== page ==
In Praise of the Whole Striploin Roast
Somewhere between the prime rib and the tenderloin sits the sweet spot of roasts.
Last week I had somewhere north of 150 tartan clad revellers over for Robbie Burns Day and I needed to feed them simply but with something that had a sense of occasion. Last year there was a deal on standing rib roasts (that’s the technical name for a prime rib) that spoke to my inner Scot and while the meat was great it had two problems:
- There’s a solid proportion or marbling (i.e. fat) in the meat that makes it tender for eating on a plate, but tricky when putting it into a bun; and
- While the bones look cool they make it tricky to carve, especially if you have a few scotches under your belt.
There’s always a full tenderloin, and while I do love that on a sandwich, it’s simply too pricey for a large crowd. And that left the striploin roast. It’s a cut you don’t often see, although technically any place that sells individual striploins—which is pretty much everywhere—is them cutting from one. I bought mine at Costco, which always has them on hand and a 6 kilo roast—that’s a big chunk of meat and it was about $130. Not cheap, but in these days of the lower-priced cuts of beef getting more expensive (has anyone else gagged at the price of flank steak these days?) the high-end actually begins to make more sense.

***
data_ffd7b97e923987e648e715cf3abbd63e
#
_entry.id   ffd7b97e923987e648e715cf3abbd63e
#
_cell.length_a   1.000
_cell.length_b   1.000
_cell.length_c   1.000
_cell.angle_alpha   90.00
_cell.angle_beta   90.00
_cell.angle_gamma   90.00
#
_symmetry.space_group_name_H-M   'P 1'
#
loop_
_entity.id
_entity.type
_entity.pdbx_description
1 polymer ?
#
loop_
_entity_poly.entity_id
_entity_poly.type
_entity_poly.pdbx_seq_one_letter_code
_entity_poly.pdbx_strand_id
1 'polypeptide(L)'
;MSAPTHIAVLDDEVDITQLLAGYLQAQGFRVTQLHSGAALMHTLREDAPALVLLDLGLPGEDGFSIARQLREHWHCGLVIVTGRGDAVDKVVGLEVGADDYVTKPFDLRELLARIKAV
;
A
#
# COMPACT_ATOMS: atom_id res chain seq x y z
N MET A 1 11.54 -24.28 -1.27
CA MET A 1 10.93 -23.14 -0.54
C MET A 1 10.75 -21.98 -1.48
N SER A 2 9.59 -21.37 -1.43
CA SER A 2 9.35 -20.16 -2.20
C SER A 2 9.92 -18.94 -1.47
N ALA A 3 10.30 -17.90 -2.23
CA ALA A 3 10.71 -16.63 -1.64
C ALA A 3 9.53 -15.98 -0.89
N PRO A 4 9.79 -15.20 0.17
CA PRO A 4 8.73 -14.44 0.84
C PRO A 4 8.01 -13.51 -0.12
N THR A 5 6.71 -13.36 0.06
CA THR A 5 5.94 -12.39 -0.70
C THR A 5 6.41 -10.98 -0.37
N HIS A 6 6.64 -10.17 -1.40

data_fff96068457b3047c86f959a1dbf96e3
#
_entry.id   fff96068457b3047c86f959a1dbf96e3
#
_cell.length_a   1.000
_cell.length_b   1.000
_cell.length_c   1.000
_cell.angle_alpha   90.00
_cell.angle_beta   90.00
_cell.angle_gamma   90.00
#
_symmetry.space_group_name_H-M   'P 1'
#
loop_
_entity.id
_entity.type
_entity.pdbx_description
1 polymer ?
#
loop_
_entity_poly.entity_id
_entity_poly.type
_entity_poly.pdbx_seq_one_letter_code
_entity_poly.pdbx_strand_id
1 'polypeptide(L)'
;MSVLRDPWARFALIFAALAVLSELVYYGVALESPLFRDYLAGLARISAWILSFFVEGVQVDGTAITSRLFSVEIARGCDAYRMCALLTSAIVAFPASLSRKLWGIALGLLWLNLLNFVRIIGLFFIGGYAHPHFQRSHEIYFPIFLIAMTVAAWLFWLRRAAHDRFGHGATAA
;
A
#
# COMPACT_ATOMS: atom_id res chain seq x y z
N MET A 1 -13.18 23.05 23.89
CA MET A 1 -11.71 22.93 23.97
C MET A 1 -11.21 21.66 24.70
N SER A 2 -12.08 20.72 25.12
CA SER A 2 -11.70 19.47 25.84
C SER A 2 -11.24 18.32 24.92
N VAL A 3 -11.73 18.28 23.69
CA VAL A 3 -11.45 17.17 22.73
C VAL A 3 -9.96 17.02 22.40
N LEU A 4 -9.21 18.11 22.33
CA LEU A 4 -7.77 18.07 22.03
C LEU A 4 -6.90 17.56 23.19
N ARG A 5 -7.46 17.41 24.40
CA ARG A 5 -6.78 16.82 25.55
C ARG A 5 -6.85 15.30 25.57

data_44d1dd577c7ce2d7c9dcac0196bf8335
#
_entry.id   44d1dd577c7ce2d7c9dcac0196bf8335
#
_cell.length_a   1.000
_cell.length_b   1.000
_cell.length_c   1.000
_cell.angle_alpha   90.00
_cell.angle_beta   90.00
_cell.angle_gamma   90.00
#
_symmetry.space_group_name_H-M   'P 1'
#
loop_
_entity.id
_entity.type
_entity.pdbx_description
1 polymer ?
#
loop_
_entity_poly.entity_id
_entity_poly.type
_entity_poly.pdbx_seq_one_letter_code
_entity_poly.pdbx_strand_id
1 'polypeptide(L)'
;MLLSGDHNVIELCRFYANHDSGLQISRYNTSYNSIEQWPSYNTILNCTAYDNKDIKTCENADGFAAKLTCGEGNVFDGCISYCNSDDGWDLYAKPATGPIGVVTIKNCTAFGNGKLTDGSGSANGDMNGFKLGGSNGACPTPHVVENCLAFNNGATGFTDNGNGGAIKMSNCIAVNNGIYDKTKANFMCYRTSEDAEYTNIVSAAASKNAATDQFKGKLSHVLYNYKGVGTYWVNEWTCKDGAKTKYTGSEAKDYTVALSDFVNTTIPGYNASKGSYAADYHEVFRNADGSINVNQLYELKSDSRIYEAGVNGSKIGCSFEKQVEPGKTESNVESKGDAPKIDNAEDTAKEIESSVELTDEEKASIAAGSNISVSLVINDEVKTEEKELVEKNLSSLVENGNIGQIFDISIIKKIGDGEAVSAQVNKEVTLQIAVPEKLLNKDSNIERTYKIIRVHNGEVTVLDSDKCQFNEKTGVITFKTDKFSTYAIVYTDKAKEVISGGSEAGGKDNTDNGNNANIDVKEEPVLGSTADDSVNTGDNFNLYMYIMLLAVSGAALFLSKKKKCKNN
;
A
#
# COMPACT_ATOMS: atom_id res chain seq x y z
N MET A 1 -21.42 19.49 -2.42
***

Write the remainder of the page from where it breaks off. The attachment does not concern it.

In terms of preparation, it couldn’t be more simple. No rubs and definitely no marinades. Salt, pepper and roast at 350 F until the interior temperature hits 120 F. I like to use a blowtorch on the outside before cooking to get some browning, but I’m a bit of a pyro. Take it out and let it sit for at least 15 minutes and then carve like you’re Henry VIII.